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‘Gypsy’ at the Pantages; Sounds of Blackness at MOA

Photo by George Byron Griffiths
Michelle Barber and Tod Peterson in “Gypsy”

If you’re going to stage “Gypsy,” often called the greatest Broadway musical, how do you compete with the gold standard, the original production starring Ethel Merman, a voice that could level buildings? You don’t. You come up with your own ideas, and if you’re Peter Rothstein and his team, you have plenty of those.

Cast a real-life mother and daughter as, what else, a mother and daughter. Create a towering set from junk and artifacts, a pile of props and scenery. Add a movable, lighted proscenium arch. Use only local talent we’re lucky haven’t yet skipped town: Michelle Barber, Cat Brindisi, Tyler Michaels, Tod Peterson, Shinah Brashears, Emily Jansen, Kate Meahen, Derek Prestly, Matt Rubbelke, Ed Williams, Eriq Nelson and a clutch of adorable kids.

Now at the Pantages, “Gypsy” is the latest collaboration between Hennepin Theatre Trust and Rothstein’s Theater Latté Da, part of the annual “Broadway Re-imaged” series which so far has brought us “Elton John and Tim Rice’s Aida,” the Ivey-winning “Cabaret” (with Michaels as the daring, dazzling, utterly unforgettable emcee) and “Oliver!” From the moment the house lights dim and Barber makes her way down an aisle toward the stage, barking orders (“Sing out, Louise! Save your strength, June!”) and holding a chihuahua, it’s a night of great musical theater.

If you haven’t seen “Gypsy” before (we hadn’t), it’s loosely based on the autobiography of American burlesque entertainer and striptease artist Gypsy Rose Lee, whose real name was Rose Louise Hovick. Her mother, Rose Thompson Hovick, became famous as “the stage mother from hell” after “Gypsy” opened on Broadway in 1959. Her sister, June Hovick, grew up to be the actor June Havoc. When the girls were young, they were all desperately poor, constantly on the road as their mother looked for the next show. Vaudeville was dying, but Momma Rose, herself a frustrated actor, was do-or-die determined that her daughters would be stars.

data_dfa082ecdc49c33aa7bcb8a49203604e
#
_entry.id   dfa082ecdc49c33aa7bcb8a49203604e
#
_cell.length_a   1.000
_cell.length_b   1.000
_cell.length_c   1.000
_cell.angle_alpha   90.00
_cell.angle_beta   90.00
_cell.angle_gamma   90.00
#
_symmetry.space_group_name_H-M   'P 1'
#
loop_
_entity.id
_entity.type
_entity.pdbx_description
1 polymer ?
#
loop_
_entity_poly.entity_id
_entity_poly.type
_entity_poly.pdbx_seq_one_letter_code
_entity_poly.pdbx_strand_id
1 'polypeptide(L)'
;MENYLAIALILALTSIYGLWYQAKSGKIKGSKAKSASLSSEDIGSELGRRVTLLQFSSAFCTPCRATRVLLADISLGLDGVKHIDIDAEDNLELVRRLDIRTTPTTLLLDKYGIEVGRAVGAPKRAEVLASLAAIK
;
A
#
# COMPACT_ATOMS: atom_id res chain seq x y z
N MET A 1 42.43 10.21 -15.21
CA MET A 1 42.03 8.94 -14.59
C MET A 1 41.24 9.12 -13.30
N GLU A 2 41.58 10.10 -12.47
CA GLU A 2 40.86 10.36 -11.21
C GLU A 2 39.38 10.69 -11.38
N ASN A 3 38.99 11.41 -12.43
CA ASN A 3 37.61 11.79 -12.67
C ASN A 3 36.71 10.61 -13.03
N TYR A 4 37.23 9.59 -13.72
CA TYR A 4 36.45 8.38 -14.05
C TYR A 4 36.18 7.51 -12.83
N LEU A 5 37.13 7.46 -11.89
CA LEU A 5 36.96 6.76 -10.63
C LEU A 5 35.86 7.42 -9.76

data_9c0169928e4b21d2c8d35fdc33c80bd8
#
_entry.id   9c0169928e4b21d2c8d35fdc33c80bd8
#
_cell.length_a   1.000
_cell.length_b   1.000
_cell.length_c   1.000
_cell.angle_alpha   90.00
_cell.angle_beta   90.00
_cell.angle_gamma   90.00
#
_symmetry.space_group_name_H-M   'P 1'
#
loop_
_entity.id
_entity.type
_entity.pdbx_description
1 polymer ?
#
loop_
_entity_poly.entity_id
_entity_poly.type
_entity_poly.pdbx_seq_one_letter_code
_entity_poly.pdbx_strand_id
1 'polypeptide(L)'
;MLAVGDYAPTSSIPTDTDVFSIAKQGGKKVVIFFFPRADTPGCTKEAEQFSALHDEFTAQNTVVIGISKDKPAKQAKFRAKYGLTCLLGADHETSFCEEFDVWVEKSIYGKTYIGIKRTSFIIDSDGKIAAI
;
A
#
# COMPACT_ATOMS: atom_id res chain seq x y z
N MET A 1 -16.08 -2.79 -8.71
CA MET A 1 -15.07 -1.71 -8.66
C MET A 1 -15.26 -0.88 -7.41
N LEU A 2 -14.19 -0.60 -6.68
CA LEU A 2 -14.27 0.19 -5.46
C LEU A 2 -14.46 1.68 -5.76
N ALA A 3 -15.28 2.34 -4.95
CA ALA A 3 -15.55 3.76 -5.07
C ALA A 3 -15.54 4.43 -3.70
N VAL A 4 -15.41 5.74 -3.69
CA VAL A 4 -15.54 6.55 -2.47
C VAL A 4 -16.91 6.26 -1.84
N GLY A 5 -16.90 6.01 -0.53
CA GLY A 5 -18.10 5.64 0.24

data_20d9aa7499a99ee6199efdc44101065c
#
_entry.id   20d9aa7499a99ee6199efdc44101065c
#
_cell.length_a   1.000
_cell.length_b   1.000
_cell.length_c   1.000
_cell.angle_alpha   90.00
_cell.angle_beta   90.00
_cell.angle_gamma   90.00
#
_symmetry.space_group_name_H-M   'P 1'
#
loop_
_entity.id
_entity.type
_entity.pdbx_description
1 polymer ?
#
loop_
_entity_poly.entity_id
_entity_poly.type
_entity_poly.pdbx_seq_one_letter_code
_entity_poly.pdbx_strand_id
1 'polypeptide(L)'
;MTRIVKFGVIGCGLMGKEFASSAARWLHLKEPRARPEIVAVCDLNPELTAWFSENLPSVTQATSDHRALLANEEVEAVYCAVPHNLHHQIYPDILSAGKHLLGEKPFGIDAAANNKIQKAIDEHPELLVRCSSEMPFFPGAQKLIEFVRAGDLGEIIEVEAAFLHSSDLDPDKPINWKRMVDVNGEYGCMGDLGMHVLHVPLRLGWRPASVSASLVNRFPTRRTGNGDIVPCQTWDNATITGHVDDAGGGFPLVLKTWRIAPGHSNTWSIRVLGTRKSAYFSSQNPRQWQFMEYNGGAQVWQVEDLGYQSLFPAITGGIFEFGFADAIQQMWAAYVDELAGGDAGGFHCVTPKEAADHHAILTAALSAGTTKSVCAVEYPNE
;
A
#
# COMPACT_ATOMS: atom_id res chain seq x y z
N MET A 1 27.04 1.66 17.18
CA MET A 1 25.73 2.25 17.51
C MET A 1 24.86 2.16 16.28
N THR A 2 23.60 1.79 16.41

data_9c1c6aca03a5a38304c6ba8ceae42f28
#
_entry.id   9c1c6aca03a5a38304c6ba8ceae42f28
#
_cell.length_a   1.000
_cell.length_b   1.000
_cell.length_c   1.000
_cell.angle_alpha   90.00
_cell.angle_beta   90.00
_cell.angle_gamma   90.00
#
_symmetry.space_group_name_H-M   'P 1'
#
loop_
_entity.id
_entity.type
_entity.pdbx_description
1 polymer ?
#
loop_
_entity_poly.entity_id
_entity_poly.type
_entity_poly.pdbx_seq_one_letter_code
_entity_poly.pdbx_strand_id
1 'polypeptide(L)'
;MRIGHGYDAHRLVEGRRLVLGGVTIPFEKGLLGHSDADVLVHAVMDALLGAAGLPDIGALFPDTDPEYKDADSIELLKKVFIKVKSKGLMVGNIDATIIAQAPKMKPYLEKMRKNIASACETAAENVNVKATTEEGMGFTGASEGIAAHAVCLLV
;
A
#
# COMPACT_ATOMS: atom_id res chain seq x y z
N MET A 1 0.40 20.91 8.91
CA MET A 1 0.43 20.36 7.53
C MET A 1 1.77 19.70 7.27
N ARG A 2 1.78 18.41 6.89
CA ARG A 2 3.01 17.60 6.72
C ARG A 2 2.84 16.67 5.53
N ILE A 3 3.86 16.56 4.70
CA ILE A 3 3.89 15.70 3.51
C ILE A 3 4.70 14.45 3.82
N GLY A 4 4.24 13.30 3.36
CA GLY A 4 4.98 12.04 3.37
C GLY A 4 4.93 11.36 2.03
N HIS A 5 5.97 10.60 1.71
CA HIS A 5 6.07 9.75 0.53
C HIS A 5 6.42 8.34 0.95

In Latté Da’s staging, Barber as Momma Rose and Brindisi as Rose Louise, called Louise, are the real-life mother-and-daughter pair.

You’ll probably recognize many of the songs, with Stephen Sondheim’s lyrics: “Let Me Entertain You,” “Everything’s Coming Up Roses,” “Together Wherever We Go.” (For Sondheim, “Gypsy” came after “West Side Story” and before “A Funny Thing Happened on the Way to the Forum.”) Other witty delights aren’t as familiar: “Little Lamb,” “Mr. Goldstone,” “You Gotta Have a Gimmick.”

There’s a scene where children turn into young adults – it happens in a swirl of singing and dancing – that takes the breath away, it’s so seamless and surprising.

As Momma Rose, Barber is more stage mother from heck than stage mother from hell. She’s a pain, always ruthless and sometimes cruel, especially when she volunteers meek Louise to do a life-changing strip tease, but you can’t help feel compassion for her hunger, desperation and crushing disappointment. It all culminates in “Rose’s Turn,” the final song, a searing, soul-baring heart-wrencher.

Barber’s performance – she’s the only character in every scene of a two-hour musical – has a strong chance of being the year’s best and most memorable. She’s the main reason to see “Gypsy,” followed very closely by Brindisi’s meticulously modulated transformation from shy Louise into independent woman Gypsy Rose Lee, Tod Peterson’s performance as faithful, stolid Herbie, who loves Momma Rose until even he can’t take her anymore, and Tyler Michaels in light-up pasties. Watch for those, and yes, it’s Michaels, in a fabulous performance as the character Electra. (Earlier, he’s a young man named Tulsa.) As Momma Rose would say, “Ya either got it or ya ain’t.”

“Gypsy” continues at the Pantages through March 13. FMI and tickets ($31.50-$56.50).

The picks